This year was the 20th anniversary of the release of the film Titanic. At the time of the movie‚Äôs release, it became the highest grossest film of all time and made worldwide stars of the main actors, Kate Winslet and Leonardo de Caprio.
This summer, I re-watched the film for the first time in over 15 years and there were so many details that I didn‚Äôt notice as a child. The first thing I realised was that Rose was only 17 years of age. I had always assumed that she was in her twenties. The second thing I noticed was that she was a girl ahead of her time. Sure she was engaged to be married but she wanted more out of life then being a rich man‚Äôs wife. Her family had fallen on hard times and by marrying Cal, she would be set financially for life. Rose, however, has dreams of going to college and educating herself, a thought that horrifies Cal.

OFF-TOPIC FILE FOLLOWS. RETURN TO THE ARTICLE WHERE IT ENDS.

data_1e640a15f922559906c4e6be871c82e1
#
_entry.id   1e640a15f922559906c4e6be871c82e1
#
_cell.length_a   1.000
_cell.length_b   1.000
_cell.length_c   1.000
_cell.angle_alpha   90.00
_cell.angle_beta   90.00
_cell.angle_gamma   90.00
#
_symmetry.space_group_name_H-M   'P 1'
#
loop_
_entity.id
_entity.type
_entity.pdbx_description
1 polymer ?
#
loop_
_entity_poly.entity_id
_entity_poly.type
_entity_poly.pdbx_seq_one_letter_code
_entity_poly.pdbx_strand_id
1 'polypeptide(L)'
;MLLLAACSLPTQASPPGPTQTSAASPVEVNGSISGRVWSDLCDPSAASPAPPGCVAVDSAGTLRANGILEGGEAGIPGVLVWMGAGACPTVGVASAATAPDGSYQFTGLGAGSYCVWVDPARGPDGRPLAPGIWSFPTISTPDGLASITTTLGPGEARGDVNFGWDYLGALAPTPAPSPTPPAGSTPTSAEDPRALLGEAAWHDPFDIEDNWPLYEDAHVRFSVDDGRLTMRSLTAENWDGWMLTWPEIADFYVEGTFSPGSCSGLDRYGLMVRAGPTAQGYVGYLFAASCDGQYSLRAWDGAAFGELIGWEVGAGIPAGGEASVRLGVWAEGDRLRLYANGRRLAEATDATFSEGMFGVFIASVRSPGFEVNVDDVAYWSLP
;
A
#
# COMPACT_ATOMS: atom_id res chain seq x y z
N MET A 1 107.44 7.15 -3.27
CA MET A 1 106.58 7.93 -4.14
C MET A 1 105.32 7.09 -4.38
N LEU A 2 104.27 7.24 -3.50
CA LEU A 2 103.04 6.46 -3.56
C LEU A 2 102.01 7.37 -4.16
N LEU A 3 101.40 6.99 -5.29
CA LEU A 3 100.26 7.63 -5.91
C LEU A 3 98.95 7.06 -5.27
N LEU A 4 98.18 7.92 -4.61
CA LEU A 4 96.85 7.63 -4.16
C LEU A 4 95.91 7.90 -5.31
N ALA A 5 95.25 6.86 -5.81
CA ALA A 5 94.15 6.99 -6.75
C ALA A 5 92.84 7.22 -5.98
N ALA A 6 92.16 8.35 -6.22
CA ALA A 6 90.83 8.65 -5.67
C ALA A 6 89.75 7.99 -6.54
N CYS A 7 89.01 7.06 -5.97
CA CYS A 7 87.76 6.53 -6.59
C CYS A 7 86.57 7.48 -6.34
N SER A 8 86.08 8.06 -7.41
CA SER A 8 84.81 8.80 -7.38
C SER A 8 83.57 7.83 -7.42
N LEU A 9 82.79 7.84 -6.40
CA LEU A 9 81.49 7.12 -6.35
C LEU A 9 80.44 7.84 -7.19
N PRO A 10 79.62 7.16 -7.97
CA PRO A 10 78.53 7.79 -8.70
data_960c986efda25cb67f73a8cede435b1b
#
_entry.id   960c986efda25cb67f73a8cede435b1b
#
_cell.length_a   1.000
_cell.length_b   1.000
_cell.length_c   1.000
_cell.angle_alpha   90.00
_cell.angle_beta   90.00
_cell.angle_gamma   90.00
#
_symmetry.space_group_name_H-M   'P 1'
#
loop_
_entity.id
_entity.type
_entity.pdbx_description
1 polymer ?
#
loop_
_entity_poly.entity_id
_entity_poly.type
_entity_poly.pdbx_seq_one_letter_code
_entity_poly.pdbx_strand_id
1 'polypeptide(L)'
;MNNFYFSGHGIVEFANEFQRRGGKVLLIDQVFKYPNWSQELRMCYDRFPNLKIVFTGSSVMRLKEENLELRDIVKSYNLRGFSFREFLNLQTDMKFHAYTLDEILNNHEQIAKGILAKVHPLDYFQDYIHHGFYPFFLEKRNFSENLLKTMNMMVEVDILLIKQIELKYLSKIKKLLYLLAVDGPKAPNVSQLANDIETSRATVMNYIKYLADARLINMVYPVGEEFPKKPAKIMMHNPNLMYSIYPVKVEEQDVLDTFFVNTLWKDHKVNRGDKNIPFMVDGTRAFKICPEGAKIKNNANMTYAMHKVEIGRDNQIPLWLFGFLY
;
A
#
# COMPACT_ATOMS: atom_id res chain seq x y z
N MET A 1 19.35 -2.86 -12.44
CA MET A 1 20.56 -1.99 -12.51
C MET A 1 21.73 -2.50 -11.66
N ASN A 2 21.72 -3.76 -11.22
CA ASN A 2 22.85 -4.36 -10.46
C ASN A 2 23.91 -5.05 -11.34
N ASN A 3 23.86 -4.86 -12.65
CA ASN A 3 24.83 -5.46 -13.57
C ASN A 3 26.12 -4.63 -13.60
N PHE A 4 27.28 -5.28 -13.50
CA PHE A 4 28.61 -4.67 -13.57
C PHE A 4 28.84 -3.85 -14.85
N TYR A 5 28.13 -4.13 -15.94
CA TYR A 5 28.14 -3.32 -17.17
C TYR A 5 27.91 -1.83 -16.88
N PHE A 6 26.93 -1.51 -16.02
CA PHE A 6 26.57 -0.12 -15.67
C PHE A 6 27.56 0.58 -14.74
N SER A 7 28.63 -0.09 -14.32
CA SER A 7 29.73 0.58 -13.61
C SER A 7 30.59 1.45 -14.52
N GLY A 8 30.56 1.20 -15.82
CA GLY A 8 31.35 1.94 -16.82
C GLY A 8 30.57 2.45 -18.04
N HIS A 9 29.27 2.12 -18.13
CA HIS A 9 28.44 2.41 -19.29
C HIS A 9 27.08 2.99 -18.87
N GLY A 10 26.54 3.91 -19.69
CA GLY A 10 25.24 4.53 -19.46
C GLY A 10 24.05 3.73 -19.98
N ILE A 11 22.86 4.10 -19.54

The life that has been mapped out for Rose horrifies her so much that she attempts to take her own life. This leads to Jack saving her life and the start of one of the most famous movie love stories of all time. Her mother and fianc√© (and really, everyone) gloss over the fact that a teenage girl tried to kill herself. They choose to blame Jack for the change in Rose rather than acknowledge the fact that she might be unhappy. After she meets Jack, however, there is a massive change in Rose. She stands up to her mother and to Cal. When the ship begins to sink, she fights for survival and helps many people in third class escape the rising water levels.
While Titanic is mainly about the sinking of a great ship and the immense loss of life that followed, watching Rose grow from a scared, unhappy teenager into a strong and assertive woman was a pleasant surprise for me.
Girl Museum, Inc.